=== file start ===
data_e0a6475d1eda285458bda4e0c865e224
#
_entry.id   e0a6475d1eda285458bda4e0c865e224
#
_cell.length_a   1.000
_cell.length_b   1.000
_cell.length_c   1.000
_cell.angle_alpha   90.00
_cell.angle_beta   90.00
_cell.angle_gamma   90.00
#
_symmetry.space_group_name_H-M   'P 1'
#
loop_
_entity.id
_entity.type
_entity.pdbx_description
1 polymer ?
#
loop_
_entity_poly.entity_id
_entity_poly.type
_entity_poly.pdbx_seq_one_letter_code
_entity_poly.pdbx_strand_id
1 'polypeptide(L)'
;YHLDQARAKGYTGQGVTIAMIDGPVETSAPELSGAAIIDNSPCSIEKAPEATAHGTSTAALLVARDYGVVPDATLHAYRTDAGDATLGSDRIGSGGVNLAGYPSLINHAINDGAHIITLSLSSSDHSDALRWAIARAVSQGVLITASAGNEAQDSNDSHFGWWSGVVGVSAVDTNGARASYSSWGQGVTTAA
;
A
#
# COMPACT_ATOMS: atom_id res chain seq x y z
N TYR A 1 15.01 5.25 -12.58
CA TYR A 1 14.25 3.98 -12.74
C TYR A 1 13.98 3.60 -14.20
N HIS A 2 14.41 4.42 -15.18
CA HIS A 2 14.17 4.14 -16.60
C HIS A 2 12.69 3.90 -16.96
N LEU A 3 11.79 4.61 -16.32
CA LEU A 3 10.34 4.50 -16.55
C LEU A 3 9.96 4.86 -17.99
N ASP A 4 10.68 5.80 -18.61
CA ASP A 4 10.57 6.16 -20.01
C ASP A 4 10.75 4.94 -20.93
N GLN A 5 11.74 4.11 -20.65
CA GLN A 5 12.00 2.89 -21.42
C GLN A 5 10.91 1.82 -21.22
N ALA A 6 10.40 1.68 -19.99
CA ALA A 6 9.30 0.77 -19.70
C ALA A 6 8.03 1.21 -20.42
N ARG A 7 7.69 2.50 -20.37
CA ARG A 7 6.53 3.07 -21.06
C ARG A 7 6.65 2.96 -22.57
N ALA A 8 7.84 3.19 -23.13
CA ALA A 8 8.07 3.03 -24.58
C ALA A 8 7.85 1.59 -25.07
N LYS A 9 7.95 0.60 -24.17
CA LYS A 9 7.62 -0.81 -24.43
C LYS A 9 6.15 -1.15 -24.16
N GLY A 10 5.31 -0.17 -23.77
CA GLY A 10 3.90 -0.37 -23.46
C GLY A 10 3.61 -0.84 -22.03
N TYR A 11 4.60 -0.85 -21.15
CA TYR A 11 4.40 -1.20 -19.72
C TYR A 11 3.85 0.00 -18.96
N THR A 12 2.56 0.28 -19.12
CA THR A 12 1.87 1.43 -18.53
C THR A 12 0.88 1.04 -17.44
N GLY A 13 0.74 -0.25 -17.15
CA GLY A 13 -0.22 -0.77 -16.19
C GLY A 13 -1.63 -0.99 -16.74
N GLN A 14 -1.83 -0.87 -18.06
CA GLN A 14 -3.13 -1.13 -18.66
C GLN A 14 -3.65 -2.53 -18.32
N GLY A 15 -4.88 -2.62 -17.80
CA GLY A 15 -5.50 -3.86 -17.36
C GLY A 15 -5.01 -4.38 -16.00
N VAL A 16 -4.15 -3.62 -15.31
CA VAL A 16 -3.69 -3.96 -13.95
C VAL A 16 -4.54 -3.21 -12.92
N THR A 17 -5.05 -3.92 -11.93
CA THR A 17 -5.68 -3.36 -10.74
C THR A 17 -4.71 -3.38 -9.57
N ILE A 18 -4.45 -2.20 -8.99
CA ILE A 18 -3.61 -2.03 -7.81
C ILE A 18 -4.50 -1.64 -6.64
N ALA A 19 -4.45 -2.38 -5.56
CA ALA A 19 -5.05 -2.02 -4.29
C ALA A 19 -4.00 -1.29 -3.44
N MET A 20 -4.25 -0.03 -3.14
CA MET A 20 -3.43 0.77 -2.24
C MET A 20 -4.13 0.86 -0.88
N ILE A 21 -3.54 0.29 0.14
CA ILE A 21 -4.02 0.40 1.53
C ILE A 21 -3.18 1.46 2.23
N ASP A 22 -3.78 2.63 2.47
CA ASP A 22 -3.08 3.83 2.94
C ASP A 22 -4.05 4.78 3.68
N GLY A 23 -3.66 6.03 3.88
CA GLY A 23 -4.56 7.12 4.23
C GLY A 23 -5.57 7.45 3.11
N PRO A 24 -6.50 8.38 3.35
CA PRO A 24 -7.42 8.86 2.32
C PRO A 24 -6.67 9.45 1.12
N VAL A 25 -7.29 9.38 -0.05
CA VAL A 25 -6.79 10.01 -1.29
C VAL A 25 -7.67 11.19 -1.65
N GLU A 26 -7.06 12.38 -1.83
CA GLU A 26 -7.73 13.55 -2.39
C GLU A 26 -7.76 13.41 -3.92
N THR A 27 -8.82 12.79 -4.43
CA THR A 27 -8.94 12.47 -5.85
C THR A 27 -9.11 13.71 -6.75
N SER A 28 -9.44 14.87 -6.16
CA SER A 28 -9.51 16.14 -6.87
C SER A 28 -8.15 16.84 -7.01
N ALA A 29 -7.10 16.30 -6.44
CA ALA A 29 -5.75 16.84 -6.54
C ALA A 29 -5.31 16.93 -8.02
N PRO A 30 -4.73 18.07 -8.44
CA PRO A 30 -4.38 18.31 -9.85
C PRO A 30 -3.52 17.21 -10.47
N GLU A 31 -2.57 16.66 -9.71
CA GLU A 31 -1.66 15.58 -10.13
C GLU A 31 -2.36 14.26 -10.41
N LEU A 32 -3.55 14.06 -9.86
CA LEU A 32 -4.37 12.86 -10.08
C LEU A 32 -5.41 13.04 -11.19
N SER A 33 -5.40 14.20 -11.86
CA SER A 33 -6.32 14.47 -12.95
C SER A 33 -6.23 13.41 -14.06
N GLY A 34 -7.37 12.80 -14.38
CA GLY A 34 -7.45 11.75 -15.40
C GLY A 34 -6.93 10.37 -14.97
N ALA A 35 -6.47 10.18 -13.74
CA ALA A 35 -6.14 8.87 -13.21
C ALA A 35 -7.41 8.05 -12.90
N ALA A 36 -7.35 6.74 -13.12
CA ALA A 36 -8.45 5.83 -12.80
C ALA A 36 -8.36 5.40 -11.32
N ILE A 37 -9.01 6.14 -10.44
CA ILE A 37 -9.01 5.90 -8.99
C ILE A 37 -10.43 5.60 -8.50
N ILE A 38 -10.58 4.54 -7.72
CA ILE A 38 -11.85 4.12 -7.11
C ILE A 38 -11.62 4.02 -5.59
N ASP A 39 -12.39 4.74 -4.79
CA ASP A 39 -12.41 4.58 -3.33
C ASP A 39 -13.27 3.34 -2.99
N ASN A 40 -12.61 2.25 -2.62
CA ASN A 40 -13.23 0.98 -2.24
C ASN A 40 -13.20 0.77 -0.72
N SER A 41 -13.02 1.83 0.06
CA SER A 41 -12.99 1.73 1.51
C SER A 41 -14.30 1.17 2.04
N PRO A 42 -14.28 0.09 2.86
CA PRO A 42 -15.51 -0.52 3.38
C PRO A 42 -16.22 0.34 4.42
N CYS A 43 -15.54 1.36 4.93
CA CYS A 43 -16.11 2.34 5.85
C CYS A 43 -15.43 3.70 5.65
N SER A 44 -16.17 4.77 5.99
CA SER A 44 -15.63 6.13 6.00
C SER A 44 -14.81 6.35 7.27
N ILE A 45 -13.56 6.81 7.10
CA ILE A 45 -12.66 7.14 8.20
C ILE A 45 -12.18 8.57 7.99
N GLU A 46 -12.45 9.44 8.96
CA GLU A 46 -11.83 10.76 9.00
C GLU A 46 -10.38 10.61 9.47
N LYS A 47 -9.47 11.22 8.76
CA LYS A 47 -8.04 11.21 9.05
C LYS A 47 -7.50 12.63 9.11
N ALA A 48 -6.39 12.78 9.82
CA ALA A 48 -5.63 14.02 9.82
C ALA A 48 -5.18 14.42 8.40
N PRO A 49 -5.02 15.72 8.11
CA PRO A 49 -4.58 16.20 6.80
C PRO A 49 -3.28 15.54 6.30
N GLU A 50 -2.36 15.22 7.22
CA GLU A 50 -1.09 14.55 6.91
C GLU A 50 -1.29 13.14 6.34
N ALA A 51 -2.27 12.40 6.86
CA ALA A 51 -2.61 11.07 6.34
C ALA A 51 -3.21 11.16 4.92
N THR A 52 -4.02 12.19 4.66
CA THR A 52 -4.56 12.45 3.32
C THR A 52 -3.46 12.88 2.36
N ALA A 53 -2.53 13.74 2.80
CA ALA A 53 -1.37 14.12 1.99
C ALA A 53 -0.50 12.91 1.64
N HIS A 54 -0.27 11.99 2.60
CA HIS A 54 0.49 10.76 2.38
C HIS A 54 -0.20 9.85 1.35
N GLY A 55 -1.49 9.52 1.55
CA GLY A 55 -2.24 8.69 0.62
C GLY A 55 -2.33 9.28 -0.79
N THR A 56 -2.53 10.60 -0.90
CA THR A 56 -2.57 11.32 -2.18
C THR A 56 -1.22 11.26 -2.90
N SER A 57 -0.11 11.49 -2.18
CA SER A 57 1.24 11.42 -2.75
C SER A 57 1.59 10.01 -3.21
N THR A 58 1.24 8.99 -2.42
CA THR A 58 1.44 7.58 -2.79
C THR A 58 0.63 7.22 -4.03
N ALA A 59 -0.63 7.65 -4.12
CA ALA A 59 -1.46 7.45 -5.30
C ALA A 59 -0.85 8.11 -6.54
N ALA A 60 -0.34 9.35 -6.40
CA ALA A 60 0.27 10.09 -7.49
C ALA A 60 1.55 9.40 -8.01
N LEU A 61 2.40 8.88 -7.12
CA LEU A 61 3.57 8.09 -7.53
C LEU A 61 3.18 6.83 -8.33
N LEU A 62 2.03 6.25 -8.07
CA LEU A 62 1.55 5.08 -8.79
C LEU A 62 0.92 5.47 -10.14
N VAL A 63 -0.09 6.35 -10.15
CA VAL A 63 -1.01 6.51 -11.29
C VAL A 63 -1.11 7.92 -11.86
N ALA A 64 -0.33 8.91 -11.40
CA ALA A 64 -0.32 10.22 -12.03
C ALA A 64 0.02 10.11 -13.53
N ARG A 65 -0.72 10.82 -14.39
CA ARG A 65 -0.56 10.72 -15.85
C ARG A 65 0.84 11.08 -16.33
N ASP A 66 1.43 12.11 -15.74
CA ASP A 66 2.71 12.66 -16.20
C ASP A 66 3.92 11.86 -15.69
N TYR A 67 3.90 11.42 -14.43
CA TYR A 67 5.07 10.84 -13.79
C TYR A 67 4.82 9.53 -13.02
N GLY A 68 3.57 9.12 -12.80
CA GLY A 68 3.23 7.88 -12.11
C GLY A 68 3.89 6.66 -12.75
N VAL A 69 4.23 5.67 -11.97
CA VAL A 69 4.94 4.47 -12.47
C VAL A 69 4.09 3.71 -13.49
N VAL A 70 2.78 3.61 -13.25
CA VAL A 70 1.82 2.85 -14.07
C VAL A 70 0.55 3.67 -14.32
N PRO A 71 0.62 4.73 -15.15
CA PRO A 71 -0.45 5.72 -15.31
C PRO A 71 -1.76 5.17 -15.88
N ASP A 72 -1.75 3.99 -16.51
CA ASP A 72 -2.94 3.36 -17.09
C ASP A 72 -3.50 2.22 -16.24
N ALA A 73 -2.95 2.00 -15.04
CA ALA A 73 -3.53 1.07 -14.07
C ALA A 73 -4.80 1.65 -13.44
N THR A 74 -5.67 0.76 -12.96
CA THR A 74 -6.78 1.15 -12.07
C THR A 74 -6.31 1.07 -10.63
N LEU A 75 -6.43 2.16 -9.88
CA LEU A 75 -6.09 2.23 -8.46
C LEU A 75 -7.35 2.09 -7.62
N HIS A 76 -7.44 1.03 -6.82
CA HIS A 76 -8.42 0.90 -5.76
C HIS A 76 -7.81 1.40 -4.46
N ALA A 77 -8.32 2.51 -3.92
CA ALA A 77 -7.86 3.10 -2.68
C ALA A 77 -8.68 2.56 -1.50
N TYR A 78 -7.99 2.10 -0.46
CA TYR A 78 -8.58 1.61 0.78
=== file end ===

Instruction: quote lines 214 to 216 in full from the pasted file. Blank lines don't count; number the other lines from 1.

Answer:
N LEU A 62 2.03 6.25 -8.07
CA LEU A 62 1.55 5.08 -8.79
C LEU A 62 0.92 5.47 -10.14